Israel Doubles Budget for At-risk LGBT Youth

In light of a growing number of LGBT youth in distress, the Social Affairs Ministry will, for the first time, open emergency and long-term facilities to serve individuals over the age of 18.

A demonstration against homophobia in Jerusalem, November 2015.
Olivier Fitoussi

In light of the growing number of young lesbian, gay, bisexual and transgender Israelis in distress, the Social Affairs Ministry has decided to double its budget for helping these at-risk individuals to 5 million shekels (about $1,312,000) this year, and will for the first time open facilities to serve those over the age of 18.

The two facilities will be emergency living quarters for young gay adults, and a hostel for transgender young adults at risk.

“The LGBT community in general and the transgender people among them in particular are at high risk and exposed to exploitation,” said Tali Yogev, who is responsible at the Social Affairs Ministry for youth protection services.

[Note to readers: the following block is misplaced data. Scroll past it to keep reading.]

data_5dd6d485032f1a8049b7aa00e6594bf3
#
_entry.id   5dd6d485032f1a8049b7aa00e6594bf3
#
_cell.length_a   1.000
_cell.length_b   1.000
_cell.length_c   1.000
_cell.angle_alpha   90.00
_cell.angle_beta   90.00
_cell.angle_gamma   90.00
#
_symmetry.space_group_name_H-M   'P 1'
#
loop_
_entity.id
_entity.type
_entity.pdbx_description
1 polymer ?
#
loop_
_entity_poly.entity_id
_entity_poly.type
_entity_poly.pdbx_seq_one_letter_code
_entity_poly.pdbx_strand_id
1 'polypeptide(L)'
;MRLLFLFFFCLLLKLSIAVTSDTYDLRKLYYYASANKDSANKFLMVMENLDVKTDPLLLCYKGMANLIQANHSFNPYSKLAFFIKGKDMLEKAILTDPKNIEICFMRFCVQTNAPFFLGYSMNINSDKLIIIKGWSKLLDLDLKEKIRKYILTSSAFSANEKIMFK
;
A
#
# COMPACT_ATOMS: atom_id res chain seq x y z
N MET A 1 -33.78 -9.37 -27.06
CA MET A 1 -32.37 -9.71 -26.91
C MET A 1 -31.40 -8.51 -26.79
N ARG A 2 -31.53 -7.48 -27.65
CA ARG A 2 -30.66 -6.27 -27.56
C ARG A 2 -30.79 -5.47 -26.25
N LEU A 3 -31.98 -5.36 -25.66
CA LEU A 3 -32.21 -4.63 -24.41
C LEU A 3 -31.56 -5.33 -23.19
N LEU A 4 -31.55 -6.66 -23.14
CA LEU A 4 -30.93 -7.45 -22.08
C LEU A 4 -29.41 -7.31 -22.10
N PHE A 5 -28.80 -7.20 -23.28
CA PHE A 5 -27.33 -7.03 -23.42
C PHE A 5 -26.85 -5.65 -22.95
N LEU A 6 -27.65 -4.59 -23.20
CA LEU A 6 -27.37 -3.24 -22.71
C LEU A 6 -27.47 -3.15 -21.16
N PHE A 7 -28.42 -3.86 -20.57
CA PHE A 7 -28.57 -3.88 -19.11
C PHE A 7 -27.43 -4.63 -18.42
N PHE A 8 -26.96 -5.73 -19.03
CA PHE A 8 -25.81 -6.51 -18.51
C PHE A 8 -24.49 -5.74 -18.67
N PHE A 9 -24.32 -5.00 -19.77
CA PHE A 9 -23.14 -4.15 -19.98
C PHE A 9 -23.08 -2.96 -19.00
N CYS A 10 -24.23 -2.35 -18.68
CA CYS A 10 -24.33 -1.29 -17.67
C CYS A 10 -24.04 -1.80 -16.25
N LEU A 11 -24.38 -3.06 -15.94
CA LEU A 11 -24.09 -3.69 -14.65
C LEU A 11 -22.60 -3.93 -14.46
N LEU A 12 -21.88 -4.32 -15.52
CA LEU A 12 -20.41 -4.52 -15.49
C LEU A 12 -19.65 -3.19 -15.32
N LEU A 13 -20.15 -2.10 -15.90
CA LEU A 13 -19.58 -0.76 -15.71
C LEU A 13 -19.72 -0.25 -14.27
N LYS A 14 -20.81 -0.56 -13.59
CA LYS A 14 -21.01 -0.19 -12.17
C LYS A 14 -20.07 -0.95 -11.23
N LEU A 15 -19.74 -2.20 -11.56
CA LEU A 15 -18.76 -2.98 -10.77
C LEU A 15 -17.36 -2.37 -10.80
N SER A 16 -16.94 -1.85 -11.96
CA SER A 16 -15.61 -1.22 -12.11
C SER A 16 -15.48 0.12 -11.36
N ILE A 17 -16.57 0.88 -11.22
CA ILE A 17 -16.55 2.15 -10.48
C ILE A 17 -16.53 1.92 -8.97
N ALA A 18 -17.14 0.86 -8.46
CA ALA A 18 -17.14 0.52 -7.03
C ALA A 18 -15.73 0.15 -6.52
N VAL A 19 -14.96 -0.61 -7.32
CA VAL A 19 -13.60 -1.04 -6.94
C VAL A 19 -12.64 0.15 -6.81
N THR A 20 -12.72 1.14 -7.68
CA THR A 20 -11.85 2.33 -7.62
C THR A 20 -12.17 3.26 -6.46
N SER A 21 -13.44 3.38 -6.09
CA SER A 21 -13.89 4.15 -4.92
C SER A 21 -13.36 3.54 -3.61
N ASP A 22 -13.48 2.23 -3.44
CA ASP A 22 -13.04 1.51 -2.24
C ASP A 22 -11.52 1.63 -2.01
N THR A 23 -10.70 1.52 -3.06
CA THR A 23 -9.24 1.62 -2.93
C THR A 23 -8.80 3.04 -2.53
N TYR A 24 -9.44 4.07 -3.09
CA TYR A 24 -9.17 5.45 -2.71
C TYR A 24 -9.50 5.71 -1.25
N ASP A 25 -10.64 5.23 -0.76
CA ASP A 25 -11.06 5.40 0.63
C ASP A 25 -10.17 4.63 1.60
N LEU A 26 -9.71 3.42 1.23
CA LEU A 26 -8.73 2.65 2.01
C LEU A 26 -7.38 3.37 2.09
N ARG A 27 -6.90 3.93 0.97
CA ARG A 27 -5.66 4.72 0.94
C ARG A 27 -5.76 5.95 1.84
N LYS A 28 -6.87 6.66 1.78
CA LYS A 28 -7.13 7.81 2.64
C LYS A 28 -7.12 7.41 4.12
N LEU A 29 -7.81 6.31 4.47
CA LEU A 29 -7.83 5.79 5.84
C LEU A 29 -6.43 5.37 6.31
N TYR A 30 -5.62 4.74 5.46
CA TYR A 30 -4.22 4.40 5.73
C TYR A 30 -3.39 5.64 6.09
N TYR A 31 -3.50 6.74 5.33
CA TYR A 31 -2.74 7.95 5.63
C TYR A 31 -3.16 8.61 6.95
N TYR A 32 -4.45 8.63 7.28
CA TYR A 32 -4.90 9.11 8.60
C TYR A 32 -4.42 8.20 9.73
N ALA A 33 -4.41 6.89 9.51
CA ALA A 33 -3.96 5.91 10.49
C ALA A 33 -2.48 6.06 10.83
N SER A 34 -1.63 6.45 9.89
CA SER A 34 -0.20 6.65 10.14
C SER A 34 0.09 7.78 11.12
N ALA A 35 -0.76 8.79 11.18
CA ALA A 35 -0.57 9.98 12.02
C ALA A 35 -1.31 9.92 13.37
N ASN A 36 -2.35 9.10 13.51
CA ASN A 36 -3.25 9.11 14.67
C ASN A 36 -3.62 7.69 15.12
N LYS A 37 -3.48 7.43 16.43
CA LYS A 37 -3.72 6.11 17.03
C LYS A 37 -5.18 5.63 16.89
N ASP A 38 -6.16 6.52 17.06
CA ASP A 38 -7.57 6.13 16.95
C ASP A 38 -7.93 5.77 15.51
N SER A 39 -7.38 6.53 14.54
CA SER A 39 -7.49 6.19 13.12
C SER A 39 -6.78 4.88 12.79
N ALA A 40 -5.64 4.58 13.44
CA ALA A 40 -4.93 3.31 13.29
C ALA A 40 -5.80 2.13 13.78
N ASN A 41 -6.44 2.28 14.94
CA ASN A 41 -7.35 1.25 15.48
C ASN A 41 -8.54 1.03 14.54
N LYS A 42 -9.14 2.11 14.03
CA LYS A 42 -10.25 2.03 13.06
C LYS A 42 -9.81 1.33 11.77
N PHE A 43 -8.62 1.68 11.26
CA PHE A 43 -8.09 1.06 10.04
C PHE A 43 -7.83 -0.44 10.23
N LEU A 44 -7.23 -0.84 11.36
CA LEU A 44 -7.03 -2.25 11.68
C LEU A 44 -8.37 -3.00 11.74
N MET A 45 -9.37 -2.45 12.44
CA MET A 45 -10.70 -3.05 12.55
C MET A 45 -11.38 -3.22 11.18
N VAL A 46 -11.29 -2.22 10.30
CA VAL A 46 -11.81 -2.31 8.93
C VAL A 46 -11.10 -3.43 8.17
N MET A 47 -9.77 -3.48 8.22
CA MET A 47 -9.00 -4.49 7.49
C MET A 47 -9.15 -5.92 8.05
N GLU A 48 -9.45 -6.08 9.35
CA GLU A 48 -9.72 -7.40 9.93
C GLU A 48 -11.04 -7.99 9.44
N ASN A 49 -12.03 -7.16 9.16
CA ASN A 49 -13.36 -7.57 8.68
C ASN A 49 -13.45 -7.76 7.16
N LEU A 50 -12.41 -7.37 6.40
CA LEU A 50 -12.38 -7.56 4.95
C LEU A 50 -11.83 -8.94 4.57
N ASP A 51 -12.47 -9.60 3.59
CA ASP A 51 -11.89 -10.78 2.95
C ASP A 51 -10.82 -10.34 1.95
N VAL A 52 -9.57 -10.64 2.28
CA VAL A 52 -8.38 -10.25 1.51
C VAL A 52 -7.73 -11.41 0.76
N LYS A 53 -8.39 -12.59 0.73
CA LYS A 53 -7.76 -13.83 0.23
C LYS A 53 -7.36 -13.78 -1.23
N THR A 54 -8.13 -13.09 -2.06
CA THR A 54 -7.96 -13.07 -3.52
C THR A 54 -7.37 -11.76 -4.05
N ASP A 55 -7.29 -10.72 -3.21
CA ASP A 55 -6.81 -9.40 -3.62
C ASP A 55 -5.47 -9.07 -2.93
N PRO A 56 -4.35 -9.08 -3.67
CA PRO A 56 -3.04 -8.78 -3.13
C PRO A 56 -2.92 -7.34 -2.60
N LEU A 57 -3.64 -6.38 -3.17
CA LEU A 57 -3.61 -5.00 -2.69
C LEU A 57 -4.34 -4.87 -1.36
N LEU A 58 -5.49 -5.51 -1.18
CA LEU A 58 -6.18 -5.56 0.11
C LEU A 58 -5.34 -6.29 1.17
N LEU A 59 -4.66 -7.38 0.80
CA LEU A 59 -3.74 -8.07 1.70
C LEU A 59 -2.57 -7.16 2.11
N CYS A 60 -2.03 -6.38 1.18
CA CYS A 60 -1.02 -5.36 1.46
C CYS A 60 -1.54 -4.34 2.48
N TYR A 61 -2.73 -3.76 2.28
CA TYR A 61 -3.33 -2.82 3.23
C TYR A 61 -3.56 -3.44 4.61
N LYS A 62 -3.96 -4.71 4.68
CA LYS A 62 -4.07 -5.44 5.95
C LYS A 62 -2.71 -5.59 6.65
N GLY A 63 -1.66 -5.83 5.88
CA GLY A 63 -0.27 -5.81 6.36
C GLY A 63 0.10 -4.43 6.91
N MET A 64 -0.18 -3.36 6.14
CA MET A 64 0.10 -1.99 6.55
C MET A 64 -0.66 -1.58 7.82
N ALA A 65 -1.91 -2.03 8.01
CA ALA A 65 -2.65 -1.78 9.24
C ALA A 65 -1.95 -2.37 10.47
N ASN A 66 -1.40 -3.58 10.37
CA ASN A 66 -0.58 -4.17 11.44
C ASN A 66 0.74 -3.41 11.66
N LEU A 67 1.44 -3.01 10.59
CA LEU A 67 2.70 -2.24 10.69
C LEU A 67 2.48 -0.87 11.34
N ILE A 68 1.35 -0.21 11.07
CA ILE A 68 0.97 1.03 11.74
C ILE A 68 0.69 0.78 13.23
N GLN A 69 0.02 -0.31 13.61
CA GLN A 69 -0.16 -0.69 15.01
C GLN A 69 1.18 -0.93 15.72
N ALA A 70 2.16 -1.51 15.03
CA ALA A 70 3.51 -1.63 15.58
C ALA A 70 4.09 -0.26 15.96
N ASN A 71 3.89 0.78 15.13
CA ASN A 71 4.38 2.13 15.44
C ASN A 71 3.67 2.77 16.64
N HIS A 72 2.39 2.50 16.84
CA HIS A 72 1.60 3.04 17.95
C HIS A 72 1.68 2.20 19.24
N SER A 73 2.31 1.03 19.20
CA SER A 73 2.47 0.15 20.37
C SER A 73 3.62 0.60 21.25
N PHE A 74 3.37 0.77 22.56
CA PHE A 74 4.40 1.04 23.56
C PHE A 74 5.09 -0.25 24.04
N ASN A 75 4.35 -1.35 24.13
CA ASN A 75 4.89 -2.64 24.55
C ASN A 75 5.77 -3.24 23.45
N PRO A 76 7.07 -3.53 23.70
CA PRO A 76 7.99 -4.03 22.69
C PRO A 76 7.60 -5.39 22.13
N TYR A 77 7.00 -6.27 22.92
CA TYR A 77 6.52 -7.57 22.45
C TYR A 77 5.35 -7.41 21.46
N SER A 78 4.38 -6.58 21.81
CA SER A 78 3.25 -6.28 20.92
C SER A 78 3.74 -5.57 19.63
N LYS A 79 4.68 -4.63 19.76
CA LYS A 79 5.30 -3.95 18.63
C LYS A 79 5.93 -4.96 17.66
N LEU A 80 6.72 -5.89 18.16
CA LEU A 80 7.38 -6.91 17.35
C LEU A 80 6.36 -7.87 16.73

The suicide rate among LGBT youth is three to four times that of non-LGBT youth, say ministry sources.

The 15-bed emergency facility, to be set up in the center of the country, will be aimed at persons aged 18 to 27, and will provide meals, as well as support and guidance from professionals. Counselors will be on hand at all hours of the day.

The ministry already operates Beit Dror, emergency living quarters for LGBT youths under 18.

The hostel for transgenders is to be established by the end of the year and is aimed at housing persons aged 18 to 25, who are in the process of undergoing a sex change from female to male. It will provide an emergency refuge but will also have a long-term framework, enabling residents to earn a high-school matriculation certificate at the ministry’s expense, and also offering them assistance in pursuing higher education, getting a job and finding places to live.

“Unlike homosexual and lesbian youth," Yogev said, "it’s harder for transgender people to reach a situation of reconciliation and acceptance with their families, and it’s difficult for them to integrate in long-term frameworks that don't specifically cater to them.”

For about a year, a halfway house has been operating in Tel Aviv for young transgender people who have transitioned from female to male.